While listening to There's Only Love I couldn't help but think of Dolores O'Riordan who has a great voice but has slipped off the radar somewhat. I think without doubt my favourite track is Sorrow Be Gone which displays here sweet voice that just takes you to a different place and carries more than overtones of the fantastic songstress Eva Cassidy.
If you appreciate gorgeous voices with deep emotional singing then you need to add Let It Break to your list of music.


Live Review

Wulfrun Hall, Wolverhampton

You may not of heard much about Jake Bugg but it's only a matter of time, he was supporting Michael Kinuwaka and so often the support bands don't get a look in when it comes to reviews.

But Jake has a distinctive voice and style and reminds me very much of a young Davy Jones of Monkees fame and, strangely enough he has that high pitched quality to his voice which Jones also had, but that's where the similarity ends.
Jake is full of energy and that comes out in his songs, he has this modern rockabilly sound which has a sort of skiffle element to it in tracks such as Meet Me at the Railroad. However, he can knock out a mean ballad too which he showed on Someone Told Me.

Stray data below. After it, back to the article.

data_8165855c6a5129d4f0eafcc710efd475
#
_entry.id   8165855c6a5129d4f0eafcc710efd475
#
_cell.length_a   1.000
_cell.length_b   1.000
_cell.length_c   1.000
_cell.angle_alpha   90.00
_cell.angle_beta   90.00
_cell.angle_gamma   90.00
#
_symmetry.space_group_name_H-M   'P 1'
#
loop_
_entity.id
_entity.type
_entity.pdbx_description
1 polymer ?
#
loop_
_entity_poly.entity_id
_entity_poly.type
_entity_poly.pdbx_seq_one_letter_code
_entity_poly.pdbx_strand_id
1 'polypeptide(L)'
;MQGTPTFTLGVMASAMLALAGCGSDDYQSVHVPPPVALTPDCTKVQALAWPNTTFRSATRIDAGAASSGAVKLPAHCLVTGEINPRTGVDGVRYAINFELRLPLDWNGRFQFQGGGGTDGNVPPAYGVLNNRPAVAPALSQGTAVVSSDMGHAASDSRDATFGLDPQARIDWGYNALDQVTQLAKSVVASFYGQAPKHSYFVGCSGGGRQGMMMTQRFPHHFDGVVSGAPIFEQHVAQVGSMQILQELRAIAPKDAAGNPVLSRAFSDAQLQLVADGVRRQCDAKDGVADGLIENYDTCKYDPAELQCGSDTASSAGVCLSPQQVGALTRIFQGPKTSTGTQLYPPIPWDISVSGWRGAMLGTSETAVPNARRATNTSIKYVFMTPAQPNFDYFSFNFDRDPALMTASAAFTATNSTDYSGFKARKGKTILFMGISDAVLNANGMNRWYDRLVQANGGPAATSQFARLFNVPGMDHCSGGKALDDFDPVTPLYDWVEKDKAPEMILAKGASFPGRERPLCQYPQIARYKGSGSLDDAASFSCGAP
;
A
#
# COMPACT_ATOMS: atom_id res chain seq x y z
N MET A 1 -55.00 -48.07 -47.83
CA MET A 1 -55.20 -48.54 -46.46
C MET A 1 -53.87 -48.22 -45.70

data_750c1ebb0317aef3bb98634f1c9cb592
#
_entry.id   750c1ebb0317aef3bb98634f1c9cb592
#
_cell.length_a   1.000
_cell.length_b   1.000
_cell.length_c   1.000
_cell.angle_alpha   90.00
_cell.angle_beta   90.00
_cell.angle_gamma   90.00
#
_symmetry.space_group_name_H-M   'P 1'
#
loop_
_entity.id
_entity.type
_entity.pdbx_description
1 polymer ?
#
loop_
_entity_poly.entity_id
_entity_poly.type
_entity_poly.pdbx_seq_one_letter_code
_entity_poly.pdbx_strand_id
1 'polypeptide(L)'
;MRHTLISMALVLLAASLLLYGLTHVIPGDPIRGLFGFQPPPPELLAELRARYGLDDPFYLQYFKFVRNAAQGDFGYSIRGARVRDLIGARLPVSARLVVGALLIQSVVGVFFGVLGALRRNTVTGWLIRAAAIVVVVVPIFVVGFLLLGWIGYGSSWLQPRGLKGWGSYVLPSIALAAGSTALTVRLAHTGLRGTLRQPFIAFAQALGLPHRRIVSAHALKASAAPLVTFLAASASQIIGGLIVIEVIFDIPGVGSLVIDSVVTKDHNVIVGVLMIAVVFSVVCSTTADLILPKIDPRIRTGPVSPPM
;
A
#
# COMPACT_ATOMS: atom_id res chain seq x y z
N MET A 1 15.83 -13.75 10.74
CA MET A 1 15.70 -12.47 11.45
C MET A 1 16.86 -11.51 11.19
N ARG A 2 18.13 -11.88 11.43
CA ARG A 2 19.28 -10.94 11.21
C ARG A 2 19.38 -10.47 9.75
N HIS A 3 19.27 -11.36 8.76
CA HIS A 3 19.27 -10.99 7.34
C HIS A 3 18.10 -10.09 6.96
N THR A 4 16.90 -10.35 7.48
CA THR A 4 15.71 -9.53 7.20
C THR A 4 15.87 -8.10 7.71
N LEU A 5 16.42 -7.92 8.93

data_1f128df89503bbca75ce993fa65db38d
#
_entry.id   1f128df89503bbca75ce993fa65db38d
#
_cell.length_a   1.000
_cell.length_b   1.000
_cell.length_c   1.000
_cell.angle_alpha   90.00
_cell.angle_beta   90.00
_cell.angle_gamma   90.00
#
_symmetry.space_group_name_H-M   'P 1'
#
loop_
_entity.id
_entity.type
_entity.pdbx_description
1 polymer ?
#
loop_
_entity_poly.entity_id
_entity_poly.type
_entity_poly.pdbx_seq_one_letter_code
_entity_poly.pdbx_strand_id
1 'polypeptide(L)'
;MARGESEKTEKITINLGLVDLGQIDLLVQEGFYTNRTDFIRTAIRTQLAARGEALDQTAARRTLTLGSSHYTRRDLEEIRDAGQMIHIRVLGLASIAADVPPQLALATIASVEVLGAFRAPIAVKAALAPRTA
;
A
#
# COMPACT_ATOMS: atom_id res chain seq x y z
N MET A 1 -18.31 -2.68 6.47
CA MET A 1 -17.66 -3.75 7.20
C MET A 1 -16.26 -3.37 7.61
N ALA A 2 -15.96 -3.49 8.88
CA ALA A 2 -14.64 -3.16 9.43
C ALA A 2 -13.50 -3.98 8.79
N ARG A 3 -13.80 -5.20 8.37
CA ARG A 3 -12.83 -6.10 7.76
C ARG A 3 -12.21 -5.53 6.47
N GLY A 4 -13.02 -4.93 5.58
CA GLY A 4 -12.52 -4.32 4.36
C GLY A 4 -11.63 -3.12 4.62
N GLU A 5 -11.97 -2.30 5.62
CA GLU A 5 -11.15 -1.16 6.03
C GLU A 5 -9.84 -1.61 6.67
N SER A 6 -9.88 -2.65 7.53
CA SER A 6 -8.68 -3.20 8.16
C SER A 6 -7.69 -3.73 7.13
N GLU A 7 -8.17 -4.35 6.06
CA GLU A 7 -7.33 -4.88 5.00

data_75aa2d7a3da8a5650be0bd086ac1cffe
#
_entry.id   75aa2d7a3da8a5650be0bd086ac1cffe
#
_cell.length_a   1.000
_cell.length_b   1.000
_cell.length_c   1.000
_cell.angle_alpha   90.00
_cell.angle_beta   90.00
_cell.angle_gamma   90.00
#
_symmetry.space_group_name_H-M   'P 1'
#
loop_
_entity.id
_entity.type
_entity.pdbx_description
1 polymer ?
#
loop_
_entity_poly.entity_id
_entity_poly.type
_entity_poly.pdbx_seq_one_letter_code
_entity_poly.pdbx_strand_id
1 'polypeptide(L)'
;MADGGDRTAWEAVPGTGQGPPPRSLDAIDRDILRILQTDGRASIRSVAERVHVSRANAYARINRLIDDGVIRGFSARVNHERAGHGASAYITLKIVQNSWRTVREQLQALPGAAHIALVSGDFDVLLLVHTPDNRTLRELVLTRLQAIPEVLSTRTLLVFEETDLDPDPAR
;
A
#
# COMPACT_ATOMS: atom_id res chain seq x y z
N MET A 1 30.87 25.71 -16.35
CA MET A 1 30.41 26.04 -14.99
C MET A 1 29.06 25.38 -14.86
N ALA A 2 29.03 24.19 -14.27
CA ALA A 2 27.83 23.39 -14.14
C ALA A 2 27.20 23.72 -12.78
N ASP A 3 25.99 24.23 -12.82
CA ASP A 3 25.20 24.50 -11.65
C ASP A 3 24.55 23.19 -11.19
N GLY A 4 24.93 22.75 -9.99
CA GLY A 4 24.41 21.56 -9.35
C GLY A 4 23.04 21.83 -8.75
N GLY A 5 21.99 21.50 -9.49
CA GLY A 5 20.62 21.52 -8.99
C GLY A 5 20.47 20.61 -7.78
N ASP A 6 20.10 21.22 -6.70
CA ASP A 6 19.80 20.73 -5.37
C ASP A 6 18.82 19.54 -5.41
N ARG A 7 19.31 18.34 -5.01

He treated everyone in the Wolverhampton hall to one of his new songs, Two Fingers, which was a blues number that had definite shades of the Velvet Underground to it.
Considering he works as part of a three piece outfit they do produce a range of sounds which belie their size.
Notching things up a little with I've Seen It All he moved into a harder, rockier sound which carried definite flavours of REM.
Without doubt one of the highlights of the night was Lightning Ball which is his latest single from the album of the same name which seems to hark back to the early days of blue grass and rock 'n' roll which wouldn't be out of place being listened to on a radio during the great depression.
Jake finished off with Saffron which had a real country feel with tinges of Slim Whitman. Jake has a powerful voice and knows how to knock out a tune, he is definitely one to watch.


Live Review

Wulfrun Hall, Wolverhampton

Considering he is something of a new kid on the block, singer/songwriter Michael Kiwanuka looks as much at ease on stage as any veteran of the folk-acoustic circuit.

His smooth soulful voice, easy manner and versatile use of music styles gives him the look of someone who has been doing this most of his life and yet still practising in his bedroom while allowing everyone to listen.
Kiwanuka evokes an early Motown sound in some of his songs such as Tell Me a Tale, Rest and I'll Get Along from his new album Home Again.
He slips easily between tunes with a reggae flavour and even adds some country style sounds with Always Waiting.